Notebooks

## Evolutionary computation

13 May 1998 18:20

There are lots of ways of getting a computer to mimic evolution, but the one I like best, and has the cleanest conceptual lines, is the "genetic algorithm" invented by John Holland. Take a population of strings, and measure their "fitness" against some criterion. Each string has a random number of descendants, i.e. gets copied a random number of times; the expected number of descendants of a string is proportional to its fitness. These descendants can be mutants, or swap part of their length with another descendant string. (Oral tradition says that this "cross-over" is usually more useful than mutation; when and how much, nobody really knows.) Repeat as needed. For this basic version of the genetic algorithm, Holland proved what is called the "schema theorem", showing that, if certain patterns of strings are fitter than others, then, in the long run, the GA can't help but find them, and the average number of strings in the population matching those patterns will increase exponentially. (This result is a relative, and quite consciously so, of Fisher's "Fundamental Theorem of Natural Selection.") In retrospect, it's an almost obvious idea, and utter idiots can write a workable GA in Fortran. (I have.)

In the normal computer-science manner, this has of course been tweaked and elaborated in hundreds, and by now probably literally thousands, of different ways. John Koza's technique of "genetic programming" replaces the simple strings with a clever technique for only encoding syntactically correct (though possibly useless) programs. (It works best in languages with a very regular syntax, like Lisp or, Heaven help us, Forth.) There are even variants where the fitness is determined (more or less) endogenously, i.e. which use something more like natural than artificial selection. (Obviously, though, artificial selection is the way to go if you want to solve a particular problem.) It's neat, it's significant, and if I here it described once more as "teaching computers how to have sex" or "the merging of life and the machine," I believe I'll scream. Of course it is used in artificial life and machine learning, but if Holland had just picked some dull, boring name, like "stochastic combinatory optimization", nobody would babble about it at all.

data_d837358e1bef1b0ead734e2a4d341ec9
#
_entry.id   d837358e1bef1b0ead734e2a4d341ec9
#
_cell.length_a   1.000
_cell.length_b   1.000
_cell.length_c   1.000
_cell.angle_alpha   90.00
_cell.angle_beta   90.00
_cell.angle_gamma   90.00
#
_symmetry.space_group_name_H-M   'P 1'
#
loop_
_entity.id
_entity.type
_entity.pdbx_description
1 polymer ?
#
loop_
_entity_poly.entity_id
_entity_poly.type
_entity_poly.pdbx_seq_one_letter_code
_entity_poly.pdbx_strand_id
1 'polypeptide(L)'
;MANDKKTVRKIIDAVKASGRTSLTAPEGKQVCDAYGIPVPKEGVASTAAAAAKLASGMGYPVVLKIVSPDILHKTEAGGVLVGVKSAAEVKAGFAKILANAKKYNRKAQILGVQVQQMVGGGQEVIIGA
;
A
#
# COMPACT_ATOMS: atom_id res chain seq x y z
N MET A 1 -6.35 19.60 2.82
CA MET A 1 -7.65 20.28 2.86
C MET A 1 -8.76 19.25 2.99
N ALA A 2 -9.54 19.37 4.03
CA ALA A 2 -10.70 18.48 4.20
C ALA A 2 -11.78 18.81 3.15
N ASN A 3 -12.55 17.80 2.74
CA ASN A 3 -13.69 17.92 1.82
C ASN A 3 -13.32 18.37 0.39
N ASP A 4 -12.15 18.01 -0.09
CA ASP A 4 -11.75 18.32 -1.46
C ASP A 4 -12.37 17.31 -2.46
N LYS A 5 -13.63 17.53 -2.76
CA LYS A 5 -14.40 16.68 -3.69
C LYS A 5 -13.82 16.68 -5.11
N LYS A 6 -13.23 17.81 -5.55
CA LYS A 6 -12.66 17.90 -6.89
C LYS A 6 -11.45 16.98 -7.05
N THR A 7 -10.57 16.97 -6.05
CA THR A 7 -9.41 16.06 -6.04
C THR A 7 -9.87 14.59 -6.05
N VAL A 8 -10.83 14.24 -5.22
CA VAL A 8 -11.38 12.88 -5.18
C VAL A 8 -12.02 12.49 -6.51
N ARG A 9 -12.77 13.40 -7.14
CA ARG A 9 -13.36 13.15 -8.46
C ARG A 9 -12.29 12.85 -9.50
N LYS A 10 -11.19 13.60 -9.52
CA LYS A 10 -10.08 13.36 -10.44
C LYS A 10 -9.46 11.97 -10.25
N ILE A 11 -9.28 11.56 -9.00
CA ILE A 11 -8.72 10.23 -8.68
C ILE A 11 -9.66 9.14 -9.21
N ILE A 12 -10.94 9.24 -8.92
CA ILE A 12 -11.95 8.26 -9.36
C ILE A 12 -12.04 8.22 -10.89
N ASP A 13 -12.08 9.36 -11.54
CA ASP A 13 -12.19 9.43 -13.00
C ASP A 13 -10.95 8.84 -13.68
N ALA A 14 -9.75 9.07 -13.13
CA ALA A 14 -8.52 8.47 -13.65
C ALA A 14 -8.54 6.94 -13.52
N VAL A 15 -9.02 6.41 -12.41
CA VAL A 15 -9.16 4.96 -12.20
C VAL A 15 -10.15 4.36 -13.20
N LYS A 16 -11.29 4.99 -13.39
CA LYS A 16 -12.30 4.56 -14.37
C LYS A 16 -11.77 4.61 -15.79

Recommended:
• John Holland, Adaptation in Natural and Artificial Systems [One of the best scientific books I've ever read]
• Melanie Mitchell, Introduction to Genetic Algorithms [I read this and came to the conclusion it's the best intro. book on GAs before I went to work for Melanie, honest.]
• J. Berard and A. Bienvenue, "Sharp Asymptotic Results for Simplified Mutation-Selection Algorithms", The Annals of Applied Probability 13 (2003): 1534--1568
• Volkhard Buchholtz and Thorsten Poeschel, "Adaptive Evolutionary Optimization of Team Work," cond-mat/0203412
• Philippe Collard, Sebastien Verel, Manuel Clergue, "Local search heuristics: Fitness Cloud versus Fitness Landscape", arxiv:0709.4010
• Kenneth A. De Jong, Evolutionary Computation: A Unified Approach [Blurb]
• Fogel, Evolutionary Computation
• Goldberg, Genetic algorithms
• Hughes Juillé, Methods for Statistical Inference: Extending the Evolutionary Computation Paradigm [Ph.D. dissertation, Brandeis University, 1999; online]
• Hillol Kargupta, "Information Transmission in Genetic Algorithm and Shannon's Second Theorem", Proceedings of the 5th International Conference on Genetic Algorithms (1993) [Compressed Postscript]
• Koza, Genetic Programming
• Laura Landweber and Erik Winfree (ed.), Evolution as Computation [The dual subject, as were]
• Heinz Mühlenbein [Website for papers]
• HM, "The Equation for the Response to Selection and Its Use for Prediction," Evolutionary Computation 5 (1998): 303--346
• HM and Thilo Mahnig, "The Exact Equation for the Response to Selection for Multiple Alleles and Its Application"
• HM and Alberto Ochoa Rodriguez, "Schemata, Distributions and Graphical Models in Evolutionary Optimization"
• Juan Pablo Neirotti and Nestor Caticha, "Dynamics of the evolution of learning algorithms by selection", Physical Review E 67 (2003): 041912
• Luca Scrucca, "GA: A Package for Genetic Algorithms in R", Journal of Statistical Software 53:4 (2013)
• David Shilane, Richard H. Liang and Sandrine Dudoit, "Loss-Based Estimation with Evolutionary Algorithms and Cross-Validation", UC Berkeley Biostatistics Working Paper 227 [Abstract, PDF]
• Wilhelm Stannat, "On the Convergence of Genetic Algorithms --- A Variational Approach", Probability Theory and Related Fields 129 (2004): 113--132
• Joe Suzuki, "A Markov chain analysis of genetic algorithms: large deviation principle approach", Journal of Applied Probability 47 (2010): 967--975
• Marc Toussaint, "Self-adaptive exploration in evolutionary search," physics/0102009
• Sebastien Verel, Philippe Collard, Manuel Clergue, "Measuring the Evolvability Landscape to study Neutrality", arxiv:0709.4011